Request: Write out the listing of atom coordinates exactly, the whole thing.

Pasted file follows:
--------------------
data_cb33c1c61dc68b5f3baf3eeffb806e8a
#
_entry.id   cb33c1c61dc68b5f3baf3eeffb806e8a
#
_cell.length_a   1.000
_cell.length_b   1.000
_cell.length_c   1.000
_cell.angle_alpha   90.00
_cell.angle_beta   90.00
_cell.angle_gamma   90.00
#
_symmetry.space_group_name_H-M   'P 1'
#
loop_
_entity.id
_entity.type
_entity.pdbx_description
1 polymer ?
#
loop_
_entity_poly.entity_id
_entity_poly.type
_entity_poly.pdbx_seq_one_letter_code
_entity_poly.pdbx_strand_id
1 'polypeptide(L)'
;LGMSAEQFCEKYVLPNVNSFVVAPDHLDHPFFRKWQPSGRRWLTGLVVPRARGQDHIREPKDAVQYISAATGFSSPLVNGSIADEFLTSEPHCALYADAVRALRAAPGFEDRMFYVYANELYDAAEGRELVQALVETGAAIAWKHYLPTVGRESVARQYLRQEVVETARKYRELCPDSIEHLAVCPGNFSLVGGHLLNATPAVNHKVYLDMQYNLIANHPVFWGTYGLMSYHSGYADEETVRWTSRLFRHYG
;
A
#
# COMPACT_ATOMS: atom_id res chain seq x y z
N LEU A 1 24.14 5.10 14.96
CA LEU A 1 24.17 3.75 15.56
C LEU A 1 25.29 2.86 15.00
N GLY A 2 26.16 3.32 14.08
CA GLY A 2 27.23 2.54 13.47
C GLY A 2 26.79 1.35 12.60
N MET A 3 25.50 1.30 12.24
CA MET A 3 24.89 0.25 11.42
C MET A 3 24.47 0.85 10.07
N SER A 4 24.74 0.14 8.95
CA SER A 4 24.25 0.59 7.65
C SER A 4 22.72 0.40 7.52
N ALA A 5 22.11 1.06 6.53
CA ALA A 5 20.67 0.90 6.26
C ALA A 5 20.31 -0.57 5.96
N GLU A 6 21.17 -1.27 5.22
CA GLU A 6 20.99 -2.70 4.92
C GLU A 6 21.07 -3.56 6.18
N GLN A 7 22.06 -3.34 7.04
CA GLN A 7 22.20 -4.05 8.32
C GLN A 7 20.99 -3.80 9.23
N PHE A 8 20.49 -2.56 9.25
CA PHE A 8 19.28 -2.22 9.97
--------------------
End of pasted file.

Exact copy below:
data_cb33c1c61dc68b5f3baf3eeffb806e8a
#
_entry.id   cb33c1c61dc68b5f3baf3eeffb806e8a
#
_cell.length_a   1.000
_cell.length_b   1.000
_cell.length_c   1.000
_cell.angle_alpha   90.00
_cell.angle_beta   90.00
_cell.angle_gamma   90.00
#
_symmetry.space_group_name_H-M   'P 1'
#
loop_
_entity.id
_entity.type
_entity.pdbx_description
1 polymer ?
#
loop_
_entity_poly.entity_id
_entity_poly.type
_entity_poly.pdbx_seq_one_letter_code
_entity_poly.pdbx_strand_id
1 'polypeptide(L)'
;LGMSAEQFCEKYVLPNVNSFVVAPDHLDHPFFRKWQPSGRRWLTGLVVPRARGQDHIREPKDAVQYISAATGFSSPLVNGSIADEFLTSEPHCALYADAVRALRAAPGFEDRMFYVYANELYDAAEGRELVQALVETGAAIAWKHYLPTVGRESVARQYLRQEVVETARKYRELCPDSIEHLAVCPGNFSLVGGHLLNATPAVNHKVYLDMQYNLIANHPVFWGTYGLMSYHSGYADEETVRWTSRLFRHYG
;
A
#
# COMPACT_ATOMS: atom_id res chain seq x y z
N LEU A 1 24.14 5.10 14.96
CA LEU A 1 24.17 3.75 15.56
C LEU A 1 25.29 2.86 15.00
N GLY A 2 26.16 3.32 14.08
CA GLY A 2 27.23 2.54 13.47
C GLY A 2 26.79 1.35 12.60
N MET A 3 25.50 1.30 12.24
CA MET A 3 24.89 0.25 11.42
C MET A 3 24.47 0.85 10.07
N SER A 4 24.74 0.14 8.95
CA SER A 4 24.25 0.59 7.65
C SER A 4 22.72 0.40 7.52
N ALA A 5 22.11 1.06 6.53
CA ALA A 5 20.67 0.90 6.26
C ALA A 5 20.31 -0.57 5.96
N GLU A 6 21.17 -1.27 5.22
CA GLU A 6 20.99 -2.70 4.92
C GLU A 6 21.07 -3.56 6.18
N GLN A 7 22.06 -3.34 7.04
CA GLN A 7 22.20 -4.05 8.32
C GLN A 7 20.99 -3.80 9.23
N PHE A 8 20.49 -2.56 9.25
CA PHE A 8 19.28 -2.22 9.97